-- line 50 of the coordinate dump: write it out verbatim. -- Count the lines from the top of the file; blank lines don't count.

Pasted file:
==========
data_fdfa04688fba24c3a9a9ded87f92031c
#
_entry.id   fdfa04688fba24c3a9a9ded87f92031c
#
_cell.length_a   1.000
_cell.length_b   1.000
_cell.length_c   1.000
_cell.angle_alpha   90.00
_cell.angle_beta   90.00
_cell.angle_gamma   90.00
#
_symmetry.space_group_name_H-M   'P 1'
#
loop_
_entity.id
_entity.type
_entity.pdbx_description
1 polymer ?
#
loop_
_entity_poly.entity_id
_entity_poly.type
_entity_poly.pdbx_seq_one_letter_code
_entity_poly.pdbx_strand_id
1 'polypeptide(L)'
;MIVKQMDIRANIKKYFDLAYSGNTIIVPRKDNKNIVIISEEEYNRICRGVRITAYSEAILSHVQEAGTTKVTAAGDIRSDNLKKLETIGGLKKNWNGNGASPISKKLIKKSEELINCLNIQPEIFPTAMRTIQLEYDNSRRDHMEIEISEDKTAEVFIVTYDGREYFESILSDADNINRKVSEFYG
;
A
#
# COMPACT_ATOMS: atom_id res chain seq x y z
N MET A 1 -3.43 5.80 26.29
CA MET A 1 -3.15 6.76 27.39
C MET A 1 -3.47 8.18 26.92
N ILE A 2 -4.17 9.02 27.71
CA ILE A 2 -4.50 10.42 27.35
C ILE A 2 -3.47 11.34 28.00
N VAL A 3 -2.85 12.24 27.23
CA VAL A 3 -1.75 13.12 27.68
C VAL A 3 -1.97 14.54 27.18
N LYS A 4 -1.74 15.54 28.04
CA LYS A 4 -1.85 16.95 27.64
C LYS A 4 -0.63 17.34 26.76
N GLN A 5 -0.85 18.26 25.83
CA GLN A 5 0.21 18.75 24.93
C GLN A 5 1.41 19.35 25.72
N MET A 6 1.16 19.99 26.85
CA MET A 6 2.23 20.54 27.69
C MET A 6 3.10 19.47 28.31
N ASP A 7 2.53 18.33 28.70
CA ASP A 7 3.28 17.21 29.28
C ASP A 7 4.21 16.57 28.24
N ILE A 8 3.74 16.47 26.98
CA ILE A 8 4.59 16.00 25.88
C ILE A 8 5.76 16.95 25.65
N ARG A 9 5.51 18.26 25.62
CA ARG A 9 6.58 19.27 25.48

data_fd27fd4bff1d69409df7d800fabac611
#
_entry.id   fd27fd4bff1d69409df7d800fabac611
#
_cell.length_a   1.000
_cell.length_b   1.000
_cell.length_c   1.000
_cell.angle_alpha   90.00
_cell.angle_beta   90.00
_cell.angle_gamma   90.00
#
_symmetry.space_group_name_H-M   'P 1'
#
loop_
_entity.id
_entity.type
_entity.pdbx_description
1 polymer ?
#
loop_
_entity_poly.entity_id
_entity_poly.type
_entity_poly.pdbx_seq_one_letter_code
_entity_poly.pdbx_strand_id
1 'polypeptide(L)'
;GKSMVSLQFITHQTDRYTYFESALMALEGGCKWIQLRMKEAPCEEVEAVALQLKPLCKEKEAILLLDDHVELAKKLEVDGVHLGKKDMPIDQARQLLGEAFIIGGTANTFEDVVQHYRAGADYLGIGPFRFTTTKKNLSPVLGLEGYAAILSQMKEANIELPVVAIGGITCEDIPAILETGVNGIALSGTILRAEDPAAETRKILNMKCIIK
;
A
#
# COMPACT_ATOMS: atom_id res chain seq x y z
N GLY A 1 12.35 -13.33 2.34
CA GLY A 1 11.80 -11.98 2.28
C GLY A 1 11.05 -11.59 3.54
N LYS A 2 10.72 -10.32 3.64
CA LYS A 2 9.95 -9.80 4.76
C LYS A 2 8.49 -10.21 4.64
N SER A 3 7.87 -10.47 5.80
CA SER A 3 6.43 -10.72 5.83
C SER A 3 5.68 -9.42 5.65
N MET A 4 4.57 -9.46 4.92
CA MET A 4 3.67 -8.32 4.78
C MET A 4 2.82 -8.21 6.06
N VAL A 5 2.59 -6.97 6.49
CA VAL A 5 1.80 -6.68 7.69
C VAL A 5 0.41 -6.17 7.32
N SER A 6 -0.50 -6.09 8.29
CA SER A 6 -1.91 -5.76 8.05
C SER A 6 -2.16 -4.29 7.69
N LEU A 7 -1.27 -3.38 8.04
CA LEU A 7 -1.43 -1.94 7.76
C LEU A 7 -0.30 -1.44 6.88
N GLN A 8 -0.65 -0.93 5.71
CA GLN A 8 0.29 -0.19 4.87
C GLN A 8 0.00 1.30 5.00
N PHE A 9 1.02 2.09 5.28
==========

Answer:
CA ASP A 7 3.28 17.21 29.28